The Cure, in Pictures of You, with its there was nothing in the world that I ever wanted more, than to never feel the breaking apart, and Bitch Get Fit, in Find Love, with its I’ve got no illusions; I’ve cut through this cord; Got no more addictions; See these veins can’t endure that much more, and Roxette, in It Must Have Been Love, with its Must have been love, but it’s over now.
Bjork, possibly maybe probably love? Even you taunted your ex-lover with lipstick you stopped wearing when you were with him and how you suck your tongue in remembrance of him.
And an ex-girlfriend, when we were in college, used to mock Everything But the Girl’s Missing, especially the like the deserts miss the rain line, because, as she liked to say: How can a desert miss something it’s never had, since deserts are deserts because there is no rain. And I used to say, well, isn’t that the point?
Sinead O’Connor’s cover of Prince’s Nothing Compares 2 U and Prince’s Nothing Compares 2 U and I’d very much like Eet by Regina Spektor to be about heartbreak, if only because what she is describing sounds very much like the way I describe heartbreak when I have to use words to describe heartbreak.
Can we count Enjoy the Silence by Depeche Mode? I’ve always counted it as a song about heartbreak. Then again, I hear Master and Servant as an ode to foreplay, so what do I know about Depeche Mode?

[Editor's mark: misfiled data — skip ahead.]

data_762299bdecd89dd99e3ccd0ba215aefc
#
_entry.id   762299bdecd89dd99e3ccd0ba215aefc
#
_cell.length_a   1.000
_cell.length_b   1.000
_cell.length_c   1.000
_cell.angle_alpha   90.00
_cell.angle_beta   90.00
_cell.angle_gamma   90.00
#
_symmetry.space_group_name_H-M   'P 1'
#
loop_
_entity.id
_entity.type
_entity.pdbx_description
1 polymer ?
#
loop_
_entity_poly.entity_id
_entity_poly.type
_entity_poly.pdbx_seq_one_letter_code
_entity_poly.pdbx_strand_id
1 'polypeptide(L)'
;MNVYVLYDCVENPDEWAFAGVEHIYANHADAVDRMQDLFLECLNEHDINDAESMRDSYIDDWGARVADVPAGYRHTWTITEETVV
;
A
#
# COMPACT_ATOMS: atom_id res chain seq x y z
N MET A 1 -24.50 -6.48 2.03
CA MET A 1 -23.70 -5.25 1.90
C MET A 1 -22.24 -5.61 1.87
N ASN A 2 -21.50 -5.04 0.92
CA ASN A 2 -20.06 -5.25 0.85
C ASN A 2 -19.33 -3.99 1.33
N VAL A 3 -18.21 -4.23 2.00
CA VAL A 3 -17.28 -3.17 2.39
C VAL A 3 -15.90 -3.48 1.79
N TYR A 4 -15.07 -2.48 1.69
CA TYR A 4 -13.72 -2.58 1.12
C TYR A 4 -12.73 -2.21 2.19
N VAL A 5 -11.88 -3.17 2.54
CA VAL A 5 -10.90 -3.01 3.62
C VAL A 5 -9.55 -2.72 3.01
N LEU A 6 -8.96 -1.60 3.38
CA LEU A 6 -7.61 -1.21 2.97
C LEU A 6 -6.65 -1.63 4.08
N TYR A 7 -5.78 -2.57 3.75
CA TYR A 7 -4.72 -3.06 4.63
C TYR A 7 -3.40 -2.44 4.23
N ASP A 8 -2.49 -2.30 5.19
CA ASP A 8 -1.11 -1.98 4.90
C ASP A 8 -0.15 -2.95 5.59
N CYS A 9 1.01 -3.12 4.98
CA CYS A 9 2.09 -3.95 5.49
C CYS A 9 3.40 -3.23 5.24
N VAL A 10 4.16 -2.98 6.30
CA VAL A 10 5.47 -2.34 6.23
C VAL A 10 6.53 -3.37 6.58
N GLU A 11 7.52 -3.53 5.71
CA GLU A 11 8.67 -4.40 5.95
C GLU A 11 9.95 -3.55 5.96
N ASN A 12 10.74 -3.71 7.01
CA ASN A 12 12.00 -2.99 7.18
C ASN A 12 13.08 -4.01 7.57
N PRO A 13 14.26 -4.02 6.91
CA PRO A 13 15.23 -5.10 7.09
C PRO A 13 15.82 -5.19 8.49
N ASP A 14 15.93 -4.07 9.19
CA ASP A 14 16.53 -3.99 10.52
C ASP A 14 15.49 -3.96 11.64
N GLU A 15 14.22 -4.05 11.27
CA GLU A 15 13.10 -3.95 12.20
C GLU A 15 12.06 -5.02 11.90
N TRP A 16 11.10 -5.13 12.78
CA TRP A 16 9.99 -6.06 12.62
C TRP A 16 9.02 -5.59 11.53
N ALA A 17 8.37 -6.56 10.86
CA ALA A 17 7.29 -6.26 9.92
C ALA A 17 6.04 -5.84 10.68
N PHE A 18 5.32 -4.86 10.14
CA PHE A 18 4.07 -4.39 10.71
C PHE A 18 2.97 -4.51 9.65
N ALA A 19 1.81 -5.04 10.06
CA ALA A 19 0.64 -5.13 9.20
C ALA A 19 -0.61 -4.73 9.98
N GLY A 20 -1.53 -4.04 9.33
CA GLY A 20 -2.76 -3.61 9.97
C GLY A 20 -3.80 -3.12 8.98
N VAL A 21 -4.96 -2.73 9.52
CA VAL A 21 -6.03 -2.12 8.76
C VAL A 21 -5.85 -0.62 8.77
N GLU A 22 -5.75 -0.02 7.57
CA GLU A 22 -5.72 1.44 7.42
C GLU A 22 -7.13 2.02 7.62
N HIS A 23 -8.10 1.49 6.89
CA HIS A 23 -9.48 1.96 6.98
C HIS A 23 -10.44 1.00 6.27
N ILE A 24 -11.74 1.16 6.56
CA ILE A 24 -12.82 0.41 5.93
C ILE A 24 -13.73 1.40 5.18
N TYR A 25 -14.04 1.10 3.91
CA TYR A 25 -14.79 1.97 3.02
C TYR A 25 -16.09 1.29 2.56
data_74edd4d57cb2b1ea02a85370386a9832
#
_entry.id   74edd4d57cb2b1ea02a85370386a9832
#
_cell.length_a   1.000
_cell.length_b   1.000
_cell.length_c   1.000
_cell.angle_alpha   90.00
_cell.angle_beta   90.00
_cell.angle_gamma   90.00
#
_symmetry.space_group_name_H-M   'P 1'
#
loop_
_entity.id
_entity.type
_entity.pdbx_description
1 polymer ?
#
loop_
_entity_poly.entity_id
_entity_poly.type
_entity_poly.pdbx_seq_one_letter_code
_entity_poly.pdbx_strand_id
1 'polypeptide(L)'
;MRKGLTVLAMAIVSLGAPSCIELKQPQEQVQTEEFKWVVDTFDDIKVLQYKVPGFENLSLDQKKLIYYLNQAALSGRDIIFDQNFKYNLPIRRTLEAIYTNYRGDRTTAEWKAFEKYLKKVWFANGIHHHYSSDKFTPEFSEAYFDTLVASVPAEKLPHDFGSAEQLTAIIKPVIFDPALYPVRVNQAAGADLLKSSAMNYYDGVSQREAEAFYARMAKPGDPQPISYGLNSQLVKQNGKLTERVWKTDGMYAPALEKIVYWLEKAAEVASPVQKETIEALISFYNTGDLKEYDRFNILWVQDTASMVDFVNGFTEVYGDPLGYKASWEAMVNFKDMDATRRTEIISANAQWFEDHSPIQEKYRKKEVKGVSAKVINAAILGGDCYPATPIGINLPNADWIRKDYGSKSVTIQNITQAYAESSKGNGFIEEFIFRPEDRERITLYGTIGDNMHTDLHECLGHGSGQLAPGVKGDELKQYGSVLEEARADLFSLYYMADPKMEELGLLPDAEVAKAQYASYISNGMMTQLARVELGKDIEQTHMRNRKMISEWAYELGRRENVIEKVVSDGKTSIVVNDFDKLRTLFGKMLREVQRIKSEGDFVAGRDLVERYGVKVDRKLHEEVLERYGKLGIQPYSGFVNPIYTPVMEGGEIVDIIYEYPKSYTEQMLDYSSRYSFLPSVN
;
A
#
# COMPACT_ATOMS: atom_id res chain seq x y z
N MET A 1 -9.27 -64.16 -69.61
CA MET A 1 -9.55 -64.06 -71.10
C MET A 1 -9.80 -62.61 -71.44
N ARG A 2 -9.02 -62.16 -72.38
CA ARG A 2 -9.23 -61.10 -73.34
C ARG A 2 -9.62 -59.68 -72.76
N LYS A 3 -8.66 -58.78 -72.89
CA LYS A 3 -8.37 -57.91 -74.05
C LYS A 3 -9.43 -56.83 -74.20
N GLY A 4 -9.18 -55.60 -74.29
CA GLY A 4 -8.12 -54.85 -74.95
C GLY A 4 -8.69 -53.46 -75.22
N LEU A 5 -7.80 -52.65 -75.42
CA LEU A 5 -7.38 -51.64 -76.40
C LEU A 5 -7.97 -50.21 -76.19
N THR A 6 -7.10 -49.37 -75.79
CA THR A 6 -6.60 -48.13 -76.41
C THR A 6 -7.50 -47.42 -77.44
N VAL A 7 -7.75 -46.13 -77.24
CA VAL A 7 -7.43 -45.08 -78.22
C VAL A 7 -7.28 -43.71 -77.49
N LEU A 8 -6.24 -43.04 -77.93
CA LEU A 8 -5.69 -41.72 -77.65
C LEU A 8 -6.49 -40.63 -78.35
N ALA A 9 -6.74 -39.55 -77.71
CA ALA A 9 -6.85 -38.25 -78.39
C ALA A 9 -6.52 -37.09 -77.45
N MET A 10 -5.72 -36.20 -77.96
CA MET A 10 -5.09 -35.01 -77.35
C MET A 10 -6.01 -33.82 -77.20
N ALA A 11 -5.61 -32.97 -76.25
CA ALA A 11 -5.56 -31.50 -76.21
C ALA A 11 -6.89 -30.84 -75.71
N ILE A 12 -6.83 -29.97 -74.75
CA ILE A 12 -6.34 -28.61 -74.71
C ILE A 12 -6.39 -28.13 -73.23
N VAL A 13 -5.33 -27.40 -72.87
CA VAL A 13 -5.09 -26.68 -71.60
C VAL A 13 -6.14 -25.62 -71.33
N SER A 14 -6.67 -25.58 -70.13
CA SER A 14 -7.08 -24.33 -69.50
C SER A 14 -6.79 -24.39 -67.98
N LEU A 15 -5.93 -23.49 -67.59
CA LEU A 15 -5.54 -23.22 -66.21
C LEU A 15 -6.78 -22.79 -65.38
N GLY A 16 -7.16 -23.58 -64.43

Kelly Clarkson in Since You’ve Been Gone and Liz Phair in Flower and anything by Mazzy Star and mostly anything by the Smiths and Sarah McLachlan and nothing by Kanye West, because I hate him for what he did to Taylor Swift, who makes heartbreak novel with her The Story of Us. And Sara Bareilles in the entirety of Kaleidoscope Heart, the soundtrack to her heartbreak and to mine. But separately, just to be clear.
Who can’t you make love you, Bonnie Raitt? Him? Her? Way to be coy, but damn, he or she is cold to cause such confessions about the voices in your head and requests for no lies and close-holding and no patronization.
Annie Lennox in Why and Avril Lavigne in Wish You Were Here and Belinda Carlisle in Summer Rain and Dido in My Lover’s Gone (maybe the quintessential song about heartbreak with its decision to leave everything as is, in case said lover returns, or, failing that, to keep the memory of said lover alive).
Though I include her only because she is part of that period when everything I listened to seemed to be about heartbreak and moving on and getting over someone you never wanted to get over, Adele was there with her new songs and her larger-than-life voice and her she ain’t real; she ain’t going to be able to love you like I will. Exactly.
Alanis Morissette, pre-baby and pre-meditation and pre-everything that doesn’t piss her off, with her anthemic You Oughta Know, because you oughta know that you’ll never find someone else to go on you in a theater.
And don’t forget at least 70 percent of the music played over scenes of medical life and loss on Grey’s Anatomy. I use Shazam more during Grey’s Anatomy than I do during any other show I watch. Radio-friendly heartbreak becomes television-friendly heartbreak, even when someone about whom you’re supposed to care is flatlining in the background.
A | A | A
If this doesn’t become the biggest video on the Internet, then I have no faith left in humanity.
Describe for us the threesome with your OKCupid hookup.
I visited synagogues all over the world—from Syosset, to Beverly Hills, and back again to Jericho. Studies were made, tests were run, I tasted the blood of a virgin Jew and even conducted my very own bris.
He was a perfect date. I later got drunk and hacked his phone (who uses their birth year for a password? It was 1986, by the way #teamcougar). What I found was a text to a Kristina explaining his aforementioned sex dream he’d had about her while sleeping next to me in a luxurious hotel bed.